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The dead-end of corporate virtue-signaling

March 27, 2020

This piece represents the opinion of the author.
Dalia Tabachnik

International Women’s Day, a holiday unrecognized by the American government, was in part inspired by a fire at the Triangle Shirtwaist Factory in Lower Manhattan which claimed the lives of 146 women. Because management had locked the doors of the sweatshop in order to crack down on unauthorized breaks, many workers jumped out of the high building to their deaths.

For International Women’s Day 2020, Shell—the Anglo-Dutch oil and gas behemoth—released an upbeat video announcing that it would temporarily be changing its name to “She’ll.” The video features phrases like “She will be respected” and “She will be supported,” superimposed on smiling close-ups of American-looking women and girls. It’s the kind of feel-good and inoffensive ad campaign that companies have distilled into a science.

To give you a little background, here’s some history about “She’ll,” the third-largest company in the world. In the 1950s, while Nigeria was under British rule, She’ll collaborated with colonial authorities to develop the rich oilfields of the Niger Delta. Over the next couple of decades, Nigeria became independent, but She’ll continued extracting petroleum in the Delta, leading to thousands of oil spills that degraded the land to the extent that agriculture was no longer viable, impoverishing the region’s indigenous Ogoni people. By the 1990s, facing the threat of total displacement, Ogoni leaders began organizing against She’ll and the Nigerian government. In response, She’ll encouraged authorities to initiate a brutal crackdown that culminated in the execution of nine Ogoni activists.

The unpunished ruthlessness of She’ll in Nigeria demonstrates how International Women’s Day, as a product of its newfound popularity among the woke masses of the First World, became a mockery of itself and its labor roots. Through its new name, She’ll signals its commitment to a new vision of capitalism in which the hierarchy of organizational power is free of identity-based discrimination. Women and people of color will be present at every level of the corporate pyramid. And who knows, maybe the next humanitarian disaster will be masterminded with a more feminine touch!

Corporate America’s ham-fisted embrace of International Women’s Day is part of a new consciousness of identity that conveniently ignores class while co-opting the satisfying self-righteousness of railing against “oppression.” They see nothing inherently amiss with the relationship between owner and worker, so they must invent a far more insidious reason for society’s baked-in inequalities.

It is now in vogue among liberals to imply that the most important social issues facing America are psychological in nature. “Lean In” by Sheryl Sandberg, for example, chalks up the dearth of women in the upper reaches of management to implicit bias against femininity. As a solution, Sandberg proposes that women should pursue “success” in the workplace just as fervently as their male peers. She encourages women to become their most marketable selves at the expense of the ethical or social frameworks that guided family life before its colonization by capitalism in the 20th century.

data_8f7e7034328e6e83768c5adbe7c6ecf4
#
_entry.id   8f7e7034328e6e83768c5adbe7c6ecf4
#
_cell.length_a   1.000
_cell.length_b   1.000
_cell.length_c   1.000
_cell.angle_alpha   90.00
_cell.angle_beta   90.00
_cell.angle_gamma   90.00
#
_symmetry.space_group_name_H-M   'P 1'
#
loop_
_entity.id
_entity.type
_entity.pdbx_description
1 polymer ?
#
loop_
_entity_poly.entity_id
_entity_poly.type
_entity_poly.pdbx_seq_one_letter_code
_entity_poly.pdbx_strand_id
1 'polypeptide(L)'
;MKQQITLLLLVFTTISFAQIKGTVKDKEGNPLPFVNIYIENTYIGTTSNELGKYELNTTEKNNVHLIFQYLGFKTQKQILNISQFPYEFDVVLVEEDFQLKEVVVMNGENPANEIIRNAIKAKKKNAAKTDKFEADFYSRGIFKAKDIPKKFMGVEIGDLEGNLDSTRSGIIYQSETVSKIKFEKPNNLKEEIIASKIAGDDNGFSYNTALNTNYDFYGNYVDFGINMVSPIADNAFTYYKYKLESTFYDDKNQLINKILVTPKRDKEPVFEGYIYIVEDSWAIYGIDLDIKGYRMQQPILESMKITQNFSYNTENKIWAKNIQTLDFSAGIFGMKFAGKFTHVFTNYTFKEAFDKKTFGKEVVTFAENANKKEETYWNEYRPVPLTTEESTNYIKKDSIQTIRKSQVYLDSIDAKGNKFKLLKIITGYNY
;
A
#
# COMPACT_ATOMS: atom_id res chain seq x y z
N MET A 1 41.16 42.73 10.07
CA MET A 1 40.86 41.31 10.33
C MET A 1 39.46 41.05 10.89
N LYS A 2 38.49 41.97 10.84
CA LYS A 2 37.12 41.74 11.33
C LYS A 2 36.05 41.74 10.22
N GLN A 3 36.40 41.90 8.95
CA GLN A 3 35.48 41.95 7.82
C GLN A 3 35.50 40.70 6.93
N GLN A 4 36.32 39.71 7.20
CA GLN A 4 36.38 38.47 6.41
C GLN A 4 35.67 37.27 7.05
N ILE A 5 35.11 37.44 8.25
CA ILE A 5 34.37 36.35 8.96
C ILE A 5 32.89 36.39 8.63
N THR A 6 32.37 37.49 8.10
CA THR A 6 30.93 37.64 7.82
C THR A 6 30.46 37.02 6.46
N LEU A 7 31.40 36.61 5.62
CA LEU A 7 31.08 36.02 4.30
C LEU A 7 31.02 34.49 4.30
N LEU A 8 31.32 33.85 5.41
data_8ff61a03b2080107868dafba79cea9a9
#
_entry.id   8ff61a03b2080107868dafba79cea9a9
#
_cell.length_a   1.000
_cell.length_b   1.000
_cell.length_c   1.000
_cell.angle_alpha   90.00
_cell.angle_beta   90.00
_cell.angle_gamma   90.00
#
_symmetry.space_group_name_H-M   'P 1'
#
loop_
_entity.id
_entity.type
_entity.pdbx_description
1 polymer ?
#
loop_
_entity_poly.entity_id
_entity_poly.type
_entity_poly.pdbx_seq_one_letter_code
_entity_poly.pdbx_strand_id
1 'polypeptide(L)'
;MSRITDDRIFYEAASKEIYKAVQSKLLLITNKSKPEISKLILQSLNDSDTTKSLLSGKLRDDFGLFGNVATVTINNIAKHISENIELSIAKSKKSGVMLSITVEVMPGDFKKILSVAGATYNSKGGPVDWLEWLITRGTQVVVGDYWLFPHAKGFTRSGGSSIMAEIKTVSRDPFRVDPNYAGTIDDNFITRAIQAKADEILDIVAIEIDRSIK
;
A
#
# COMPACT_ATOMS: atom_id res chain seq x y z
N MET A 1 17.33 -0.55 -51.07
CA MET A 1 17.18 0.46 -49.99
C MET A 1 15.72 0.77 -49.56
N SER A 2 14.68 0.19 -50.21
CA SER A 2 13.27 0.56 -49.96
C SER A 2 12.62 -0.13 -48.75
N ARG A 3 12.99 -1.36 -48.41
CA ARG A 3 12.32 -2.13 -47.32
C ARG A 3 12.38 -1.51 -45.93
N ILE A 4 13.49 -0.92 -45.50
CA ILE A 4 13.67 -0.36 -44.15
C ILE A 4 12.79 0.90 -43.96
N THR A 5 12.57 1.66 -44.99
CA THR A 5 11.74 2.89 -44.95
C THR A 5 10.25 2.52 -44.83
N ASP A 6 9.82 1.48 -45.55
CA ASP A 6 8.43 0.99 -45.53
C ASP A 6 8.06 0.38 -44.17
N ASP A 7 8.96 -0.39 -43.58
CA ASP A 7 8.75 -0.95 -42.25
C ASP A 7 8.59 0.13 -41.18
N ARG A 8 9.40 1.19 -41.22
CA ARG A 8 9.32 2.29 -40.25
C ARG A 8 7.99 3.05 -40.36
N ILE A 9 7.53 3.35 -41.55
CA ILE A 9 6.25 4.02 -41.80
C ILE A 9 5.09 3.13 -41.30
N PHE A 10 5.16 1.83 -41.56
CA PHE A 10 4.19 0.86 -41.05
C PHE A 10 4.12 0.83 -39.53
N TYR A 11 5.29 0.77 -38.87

The problem with liberal identity politics, however, is that the gap that exists between privileged and marginalized groups cannot be explained exclusively by subliminal bias or even individual bigoted actions as a whole. Rather, we have inherited a class system from a society in which bigotry was ubiquitous to the point that it was legally sanctioned. While it’s true that studies have shown that resumés carrying traditionally feminine names are somewhat less likely to be selected for certain prestigious jobs, we must also recognize that traditionally feminine jobs are concentrated in lower-paying, service-oriented fields.

She’ll and other stakeholders in the current social order have therefore resorted to “representation” as their silver bullet to placate those who observe the inequalities that marginalized groups face. If we put enough diverse faces in our ads, they argue, Americans will be cured of their subliminal bigotry and no one will have anything to complain about. Americans’ collective bigotry in the 21st century, however, is not enough to account for the great divide between male and female as well as white and black. Rather, we are suffering from the consequences of an economic system which, for the most part, is utterly unable to mend its past divides. The solution is to value the work of marginalized people for what it is actually worth, not the value the market assigns it. Once we tackle the material reality of inequality, we’ll realize that “She’ll” and all other corporate panderings were nothing more than grasping attempts to obscure the role of class in society and the workplace.

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